Tacking and Tangling: Cosmologies of Mobility in the Haitian Caribbean

Jeff Kahn
May 8, 2015

Canny smugglers, daring migrants, and entrepreneurial spirits all combine to populate the mystically infused land- and seascapes of the Haitian imagination. This talk will examine Haitian cosmologies of mobility and wealth in the wider Caribbean and the alternative visions of circulating value they conjure in the face of external efforts to police and contain the perceived threat of Haitian biological and social disorder.

Currently a Weatherhead Fellow at Harvard University and Assistant Professor of Anthropology at the University of California Davis, Professor Kahn has had a longstanding interest in Haiti, going back to his Dartmouth honors thesis in 2001 on Haitian religious pilgrimage and vodou.  He subsequently earned his Ph.D. in Anthropology at the University of Chicago and his JD from Yale Law School.  His research centers on the anthropology of law and the state, sovereignty, migration, border policing.

The Evolution of Human Behavior: Recent Perspectives from the Middle Pleistocene at Olorgesailie, Kenya

Alison Brooks and John Yellen
May 1, 2015
Alison S. Brooks (George Washington University) and John E Yellen (National Science Foundation) are members of the Smithsonian’s Human Origins Program and its Olorgesailie Research Project, both led by Rick Potts. 

Fresh Fruit, Broken Bodies: The Hiddenness of Migrant Farmworkers and Global Inequities

Seth Holmes, MD
Assistant Professor, Public Health and Medical Anthropology
University of California, Berkley

April 6th, 2015
Rockefeller Center 003
4:30 - 6:00 p.m.

Dr. Seth M. Holmes is a cultural anthropologist and physician whose work focuses broadly on social hierarchies, health inequalities, and the ways in which such inequalities are naturalized and normalized in society and in health care. He is Co-Director of the MD/PhD Track in Medical Anthropology coordinated between UCSF and UC Berkley and Director of the Berkley Center for Social Medicine.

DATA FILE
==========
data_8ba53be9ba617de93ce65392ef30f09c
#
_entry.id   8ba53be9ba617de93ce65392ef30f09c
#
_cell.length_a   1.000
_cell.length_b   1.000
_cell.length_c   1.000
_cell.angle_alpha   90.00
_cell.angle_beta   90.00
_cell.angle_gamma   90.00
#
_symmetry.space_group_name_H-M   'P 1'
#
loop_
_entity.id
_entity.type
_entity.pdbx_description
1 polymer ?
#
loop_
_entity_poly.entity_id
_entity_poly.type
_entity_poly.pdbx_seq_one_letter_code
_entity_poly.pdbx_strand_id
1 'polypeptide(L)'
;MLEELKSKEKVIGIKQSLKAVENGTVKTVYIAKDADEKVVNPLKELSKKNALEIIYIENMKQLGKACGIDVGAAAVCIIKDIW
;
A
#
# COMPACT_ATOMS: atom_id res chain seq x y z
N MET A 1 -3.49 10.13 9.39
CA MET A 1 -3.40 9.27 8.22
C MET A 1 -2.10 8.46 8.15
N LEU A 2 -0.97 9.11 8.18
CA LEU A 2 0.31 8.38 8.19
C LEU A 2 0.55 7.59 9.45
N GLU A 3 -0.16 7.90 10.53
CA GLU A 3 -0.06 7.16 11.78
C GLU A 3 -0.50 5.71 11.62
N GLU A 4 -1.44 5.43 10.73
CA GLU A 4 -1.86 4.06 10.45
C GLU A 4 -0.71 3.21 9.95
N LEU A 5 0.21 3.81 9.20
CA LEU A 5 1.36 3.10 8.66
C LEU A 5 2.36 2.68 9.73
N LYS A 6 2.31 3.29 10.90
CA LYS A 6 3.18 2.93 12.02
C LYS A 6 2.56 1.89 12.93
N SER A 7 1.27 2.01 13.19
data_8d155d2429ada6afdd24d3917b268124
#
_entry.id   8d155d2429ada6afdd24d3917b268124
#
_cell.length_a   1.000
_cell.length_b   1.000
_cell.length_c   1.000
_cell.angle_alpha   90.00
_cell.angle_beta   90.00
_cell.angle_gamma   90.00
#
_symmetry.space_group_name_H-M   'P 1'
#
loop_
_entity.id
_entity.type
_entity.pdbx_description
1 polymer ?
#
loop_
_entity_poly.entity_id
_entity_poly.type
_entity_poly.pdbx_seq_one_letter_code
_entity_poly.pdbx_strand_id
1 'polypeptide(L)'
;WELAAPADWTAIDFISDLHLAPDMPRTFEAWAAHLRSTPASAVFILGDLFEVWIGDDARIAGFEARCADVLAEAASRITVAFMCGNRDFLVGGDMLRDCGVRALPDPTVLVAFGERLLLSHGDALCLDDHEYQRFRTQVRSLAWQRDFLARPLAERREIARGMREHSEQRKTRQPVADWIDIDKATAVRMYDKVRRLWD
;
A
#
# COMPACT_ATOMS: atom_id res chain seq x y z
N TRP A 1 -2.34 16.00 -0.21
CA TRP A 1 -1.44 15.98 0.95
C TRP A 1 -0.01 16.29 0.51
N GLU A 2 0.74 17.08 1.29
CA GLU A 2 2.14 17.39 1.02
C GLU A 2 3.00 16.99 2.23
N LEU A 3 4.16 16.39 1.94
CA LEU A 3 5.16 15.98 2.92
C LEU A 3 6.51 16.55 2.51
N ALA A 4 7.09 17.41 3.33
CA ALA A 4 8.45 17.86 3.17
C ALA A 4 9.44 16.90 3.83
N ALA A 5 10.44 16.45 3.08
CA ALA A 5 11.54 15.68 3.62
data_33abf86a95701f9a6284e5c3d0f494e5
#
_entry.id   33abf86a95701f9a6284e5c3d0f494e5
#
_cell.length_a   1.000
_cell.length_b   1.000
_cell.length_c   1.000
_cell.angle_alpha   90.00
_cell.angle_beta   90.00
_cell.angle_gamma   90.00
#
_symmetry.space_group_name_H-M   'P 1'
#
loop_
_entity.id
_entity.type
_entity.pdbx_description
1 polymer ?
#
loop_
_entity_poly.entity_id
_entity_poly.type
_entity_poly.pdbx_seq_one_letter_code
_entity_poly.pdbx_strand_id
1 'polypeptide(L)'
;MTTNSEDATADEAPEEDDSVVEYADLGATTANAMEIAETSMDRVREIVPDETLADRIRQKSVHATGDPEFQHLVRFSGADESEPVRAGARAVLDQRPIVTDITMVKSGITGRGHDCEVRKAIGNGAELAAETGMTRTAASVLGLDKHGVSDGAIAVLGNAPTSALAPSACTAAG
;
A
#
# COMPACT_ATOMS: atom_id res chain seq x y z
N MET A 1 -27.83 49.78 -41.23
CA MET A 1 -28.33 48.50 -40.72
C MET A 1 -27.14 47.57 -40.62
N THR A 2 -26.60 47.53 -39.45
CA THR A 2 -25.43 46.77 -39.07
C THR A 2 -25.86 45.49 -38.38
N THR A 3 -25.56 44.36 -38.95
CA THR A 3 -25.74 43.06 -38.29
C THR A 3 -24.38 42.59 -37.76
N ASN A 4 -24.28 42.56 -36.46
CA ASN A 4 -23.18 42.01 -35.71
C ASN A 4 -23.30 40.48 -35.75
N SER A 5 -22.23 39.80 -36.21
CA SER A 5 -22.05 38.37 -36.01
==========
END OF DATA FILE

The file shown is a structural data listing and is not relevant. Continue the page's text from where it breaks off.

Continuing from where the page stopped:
Recalculating Wall Street Rationalities: A Rethinking of Financial Risk and 'Risk Culture'

Karen Ho
Associate Professor of Anthropologya
University of Minnesota

April 13th, 2015
Rockefeller Center, 002
3:30 - 5:00 p.m.

Karen Ho is a cultural anthropologist specializing in the anthropology of finance, globalization, and capitalism. She received her BA and MA from Stanford University and her Ph.D. in anthropology from Princeton University. She is author of Liquidated: An Ethnography of Wall Street (Duke, 2009) based on work as both investment banker and researcher. Her talk will extend her work on the organizational culture of risk on Wall Street that stresses enhancing shareholder value but also generates corporate instabilities magnified by market dynamics and rhythms.

Vivek Venkataraman, PhD Student in EEB, Receives NGS Waitt Grant

Vivek Venkataraman (Ecology & Evolutionary Biology Ph.D student) and Jeff Kerby (Visiting Arctic Fellow at Dartmouth College) received a National Geographic Society - Waitt Grant for $15,000 for a project entitled "The living library of primate faces: developing 3-dimensional facial mapping to link behavioral ecology and morphometrics in a wild gelada monkey population."  The size and shape of morphological traits are fundamental aspects of animals that have been shaped by natural and sexual selection. Consequently, the measurements of physical attributes in wild animals is essential for testing evolutionary hypotheses. Yet in most taxa this task is difficult due to logistical challenges and the ethical problems associated with live capture. Remote measurement of individual morphological traits via photogrammetry has become popular in recent years, although current implementations of this technique remain relatively crude and are largely confined to two dimensions.   The study involves developing a portable multi-camera array to characterize the morphological traits of wild primates in three dimensions.